3. NHSGP

    How does a migrant on minimum wage pay more into the system than they take out?

    They don’t. Brits on min wage don’t, migrants on min wage do not either. Hence we have redistribution.

    So when you pull in economic migrants on min wage someone else has to pay. That’s austerity for others when you tax. Austerity for the young if you borrow and force them to pay. Austerity when services are salami sliced thinner.

    In other words a lot of pain. Simple solution, don’t do it.

    Put in place a simple policy. Economic migrants have to pay a minimum amount of tax, or implement a migrant minimum wage set at that level.

    Then change the rules. So long as you met that criteria you can come and stay irrespective of gender, sexual preference, religion, nationality, …. Unlike the current system

    Students, Asylum, marriage are different issues and need a different solution.

  4. Milie Parkinn

    What are the Left-wing migration policy and what it does?

    Left-wing migration policy helps the immigrants in the UK and Britain workers who are currently unemployed in Britain.

    BREXIT likely voters said migration into the UK was one of their top concerns, after the poll of Brexit referendum. They said that it’s essential for them to reduce the number of migrants coming to Britain.

    It`s urgent that guarantee the people from other EU countries who working in the UK should be allowed to stay permanently.

    Let share Brexit may effect at UK immigration here@
    https://www.ukimmigrationcentre.co.uk/blog/brexit-affect-uk-immigration/?r=article

  5. NHSGP

    It`s urgent that guarantee the people from other EU countries who working in the UK should be allowed to stay permanently.

    ==============

    Why?

    The problem is that you want the migrant to have the choice.

    You don’t want other migrants and Brits to have any choice about having to fund them, make up the shortfall, suffer reduced services because of that low paid migrant’s consumption of state goods and services.

  6. I R Stevenson

    I think we need to look at the full picture. We can’t just look at the tax paid by migrants. Their work earns profits for their employers (as in all employment, workers take less than the value of what they produce ) which is taxed. Also they spend most of their income here creating income for shops. landlords etc.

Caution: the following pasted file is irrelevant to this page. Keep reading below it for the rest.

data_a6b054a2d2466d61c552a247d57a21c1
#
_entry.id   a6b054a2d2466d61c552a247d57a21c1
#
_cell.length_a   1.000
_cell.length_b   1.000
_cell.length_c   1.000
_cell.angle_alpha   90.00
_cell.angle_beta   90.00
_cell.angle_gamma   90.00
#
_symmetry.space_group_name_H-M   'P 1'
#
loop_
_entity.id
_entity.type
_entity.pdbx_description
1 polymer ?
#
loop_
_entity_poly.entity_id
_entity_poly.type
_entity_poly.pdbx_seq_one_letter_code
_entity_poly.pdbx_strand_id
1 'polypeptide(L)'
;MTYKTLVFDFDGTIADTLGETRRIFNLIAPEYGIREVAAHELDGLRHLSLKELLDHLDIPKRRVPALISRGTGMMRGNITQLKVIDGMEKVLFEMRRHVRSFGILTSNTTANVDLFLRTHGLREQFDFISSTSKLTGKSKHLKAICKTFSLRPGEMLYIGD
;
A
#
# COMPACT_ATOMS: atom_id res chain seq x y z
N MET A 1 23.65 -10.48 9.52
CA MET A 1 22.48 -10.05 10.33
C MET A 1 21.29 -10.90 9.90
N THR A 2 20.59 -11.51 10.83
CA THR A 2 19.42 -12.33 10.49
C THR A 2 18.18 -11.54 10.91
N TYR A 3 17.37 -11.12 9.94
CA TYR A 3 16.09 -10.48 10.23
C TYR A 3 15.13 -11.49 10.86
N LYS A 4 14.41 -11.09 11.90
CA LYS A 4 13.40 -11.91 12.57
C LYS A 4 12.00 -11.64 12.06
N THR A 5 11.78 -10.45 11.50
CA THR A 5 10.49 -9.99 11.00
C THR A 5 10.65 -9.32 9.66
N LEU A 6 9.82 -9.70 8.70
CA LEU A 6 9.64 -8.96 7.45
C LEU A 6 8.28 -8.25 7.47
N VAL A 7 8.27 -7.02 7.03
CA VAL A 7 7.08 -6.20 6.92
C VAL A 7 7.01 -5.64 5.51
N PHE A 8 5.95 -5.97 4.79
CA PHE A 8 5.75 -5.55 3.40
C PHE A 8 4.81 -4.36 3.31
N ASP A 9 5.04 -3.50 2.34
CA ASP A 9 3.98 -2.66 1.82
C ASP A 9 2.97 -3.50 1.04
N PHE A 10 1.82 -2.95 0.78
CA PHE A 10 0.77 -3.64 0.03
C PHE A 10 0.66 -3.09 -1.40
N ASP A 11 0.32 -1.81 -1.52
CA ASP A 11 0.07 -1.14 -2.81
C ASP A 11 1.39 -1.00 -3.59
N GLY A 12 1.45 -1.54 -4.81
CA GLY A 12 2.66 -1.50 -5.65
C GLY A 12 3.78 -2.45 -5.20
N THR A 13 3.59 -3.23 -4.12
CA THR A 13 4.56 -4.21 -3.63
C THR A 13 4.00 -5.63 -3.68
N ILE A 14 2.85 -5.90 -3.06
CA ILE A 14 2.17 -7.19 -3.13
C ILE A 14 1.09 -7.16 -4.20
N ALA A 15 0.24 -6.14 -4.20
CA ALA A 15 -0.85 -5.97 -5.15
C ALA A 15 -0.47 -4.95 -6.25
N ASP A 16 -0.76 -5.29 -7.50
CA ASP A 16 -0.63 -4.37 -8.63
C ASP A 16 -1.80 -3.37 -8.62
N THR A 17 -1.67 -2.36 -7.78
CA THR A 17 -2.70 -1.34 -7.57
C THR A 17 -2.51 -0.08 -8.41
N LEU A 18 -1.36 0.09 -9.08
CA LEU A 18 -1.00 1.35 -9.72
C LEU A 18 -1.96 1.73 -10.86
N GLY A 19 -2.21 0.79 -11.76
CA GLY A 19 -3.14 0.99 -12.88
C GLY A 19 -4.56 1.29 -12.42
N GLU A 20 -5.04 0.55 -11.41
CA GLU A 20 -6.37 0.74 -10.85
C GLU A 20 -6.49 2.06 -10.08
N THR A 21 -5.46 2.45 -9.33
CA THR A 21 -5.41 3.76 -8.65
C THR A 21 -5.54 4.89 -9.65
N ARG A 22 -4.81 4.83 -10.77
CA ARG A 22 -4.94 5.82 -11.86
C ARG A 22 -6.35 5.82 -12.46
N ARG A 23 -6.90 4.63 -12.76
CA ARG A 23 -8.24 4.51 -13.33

Some industries would not exist without them. Here in somerset I see gangs of people picking e.g. peas, when I walk the dog. The languages I hear are not English.

  7. Steve Smith

    Below was taken from the TUC Report – Managing migration for a better Britain. What the goverment should be doing now.

    this report was apparently sent to all political parties. Note there is no mention of British citizens who many have worked abroad not just in Europe but also
    in Non European Countries. They are the forgotten ones.

    Take Steve Smith’s case for example:

    Steve, a British born citizen worked in Indonesia for over 10 years in both Advertising and teaching English. He married an Indonesian and has two children both born in Indonesia.

    When he became seriously ill earlier this year he returned to the UK for treatment. The reason being Indonesia is a developing country and he prefered the NHS back in his native country.
    To his surprise he was denied NHS treatment until he could prove that he intended to remain as a resident. And only then could he receive treatment on the NHS.

    Please bear in mind Steve Smith was born in Southampton in 1950. Southampton will not be considered his home town until 3 years have passed.
    Because he had left the UK to work abroad. Steve is not entitled to any benefits for 3 years even though he is disabled and unable to work due to Peripheral Arterial Disease.

    He cannot register for Social Housing for 3 years after his return to the UK. It is interesting to note that Politicians and Trade Unionists are it seems unaware of many families in Steve’s position.
    When Steve tried to get his wife and kids to join him in the UK, he had another shock.

    There is an income minimum for a British husband and wife and two kids. It’s £24,800 per annum. Steve gets a pension of £164 a week, he cannot work due to disabilities. What does the TUC recommend to government?